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3M FAULTY EARPLUGS UPDATE: Over 250,000 Veterans to Receive Payments as Part of Settlement

Recently, 3M announced a $6 billion settlement for the Combat Arms Earplug litigation, benefiting over 250,000 veterans. This settlement covers over 99% of the claimants who alleged the company’s faulty military-grade earplugs caused hearing damage.

These earplugs were initially manufactured by Aearo Technologies before 3M acquired the company in 2008 and were distributed from 1999 to 2015. They were widely used by troops stationed in Iraq, Afghanistan, and other locations.

After a prolonged legal battle, the Multi-District Litigation (MDL) lawsuit against 3M will cease all ongoing litigation if at least 98% of the claimants agree to the proposed $6 billion settlement.

Veterans who are part of the settlement will start receiving payments up until 2029. The exact compensatory amounts will vary based on the severity of each veteran’s hearing damage, but the total disbursements from 3M will be capped at $6 billion.

Based in Minnesota, 3M has maintained that its earplugs are safe and effective and has not admitted to any defects.

3M Earplug Lawsuit Timeline

  • June 2021: 3M loses third trial in huge military earplug mass tort: “A federal jury found that 3M Co failed to provide adequate safety warnings for its combat earplugs and that a U.S. Army veteran who said he developed tinnitus after using them sustained $1.7 million in damages, the second such verdict against the company.”
  • April 2021: 3M hit with $6 m punitive damages by U.S. jury in first combat earplug trial: “3M Co was found liable on Friday for hearing damage suffered by three U.S. military veterans. The jury awarded each of the plaintiffs $2.1 million in punitive damages and a total of $830,500 in compensatory damages for their medical expenses, lost earnings and pain and suffering.”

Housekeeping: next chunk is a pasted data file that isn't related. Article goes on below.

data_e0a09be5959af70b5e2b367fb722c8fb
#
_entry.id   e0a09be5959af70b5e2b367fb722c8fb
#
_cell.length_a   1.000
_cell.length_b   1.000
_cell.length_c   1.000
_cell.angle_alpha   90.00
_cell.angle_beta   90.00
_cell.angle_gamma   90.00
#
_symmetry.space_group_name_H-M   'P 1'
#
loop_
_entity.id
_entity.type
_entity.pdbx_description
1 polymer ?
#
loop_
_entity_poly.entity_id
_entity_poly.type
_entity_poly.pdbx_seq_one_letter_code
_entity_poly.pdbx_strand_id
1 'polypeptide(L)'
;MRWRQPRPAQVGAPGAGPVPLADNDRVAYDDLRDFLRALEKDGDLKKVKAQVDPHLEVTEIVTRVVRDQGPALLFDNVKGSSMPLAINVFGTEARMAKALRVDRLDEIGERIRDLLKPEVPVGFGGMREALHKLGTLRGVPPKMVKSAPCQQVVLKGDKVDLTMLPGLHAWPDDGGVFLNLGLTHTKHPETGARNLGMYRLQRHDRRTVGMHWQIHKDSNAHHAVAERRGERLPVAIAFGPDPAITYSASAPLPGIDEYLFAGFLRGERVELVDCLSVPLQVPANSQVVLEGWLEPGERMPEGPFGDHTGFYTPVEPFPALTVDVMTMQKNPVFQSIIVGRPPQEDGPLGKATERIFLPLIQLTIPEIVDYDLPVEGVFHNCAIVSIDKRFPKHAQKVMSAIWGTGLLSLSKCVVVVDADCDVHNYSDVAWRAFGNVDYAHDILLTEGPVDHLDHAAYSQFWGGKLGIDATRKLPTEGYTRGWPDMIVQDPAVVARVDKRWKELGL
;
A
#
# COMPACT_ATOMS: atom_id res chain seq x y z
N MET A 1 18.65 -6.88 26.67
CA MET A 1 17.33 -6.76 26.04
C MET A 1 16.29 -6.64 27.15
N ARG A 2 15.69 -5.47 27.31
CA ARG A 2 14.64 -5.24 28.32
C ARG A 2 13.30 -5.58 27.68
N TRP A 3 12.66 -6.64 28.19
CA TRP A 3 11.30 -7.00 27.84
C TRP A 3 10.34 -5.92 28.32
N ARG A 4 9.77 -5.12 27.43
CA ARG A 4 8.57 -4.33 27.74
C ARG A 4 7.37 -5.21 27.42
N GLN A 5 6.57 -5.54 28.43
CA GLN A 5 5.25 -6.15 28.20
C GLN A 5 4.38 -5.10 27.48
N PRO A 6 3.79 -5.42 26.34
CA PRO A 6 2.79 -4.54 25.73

• August 2022: The court allowed the case against 3M to proceed, despite the bankruptcy protection filed by its subsidiary Aearo, which manufactured the earplugs. 3M’s filing for bankruptcy protection was an attempt to protect itself from the claims. After the denial of bankruptcy protection, the Judge urged 3M to participate in settlement talks, which began in September 2022. However, 3M appealed the bankruptcy decision.
  • October 2022: The plaintiffs filed a motion asking the Court to hold 3M solely liable for the injuries caused by its earplugs, meaning Aearo’s bankruptcy would not impact the case. The Court granted this motion but allowed 3M to appeal it.
  • December 2022: The Court imposed sanctions on 3M for its “brazen abuse of the litigation process.” It was found that 3M had litigated the case for four years without indicating that its subsidiary, Aearo, was to blame. Later, it shifted the blame to Aearo once the subsidiary declared bankruptcy. As a result, the judge denied 3M’s attempt to handle the claims in bankruptcy court, allowing the plaintiffs to continue suing 3M directly.
  • May 2023: After considering Aearo’s bankruptcy as the best way to resolve the claims, the Court ordered 3M CEO Michael Roman to attend mediation in Pensacola. Judge Casey Rodgers wanted 3M leadership, including Roman, to “listen and engage directly with the mediators” to make progress towards a resolution.
  • August 29, 2023: The two sides agreed to a $6.01 billion settlement amount.
  • Post-Settlement: After the settlement was announced, several veterans were targeted by scammers attempting to steal their identities. The scammers pretended to be the settlement administrator and asked for social security numbers, dates of birth, and other personal information. The scam attempts were so widespread that Judge Rodgers issued a warning order to inform claimants about the scam.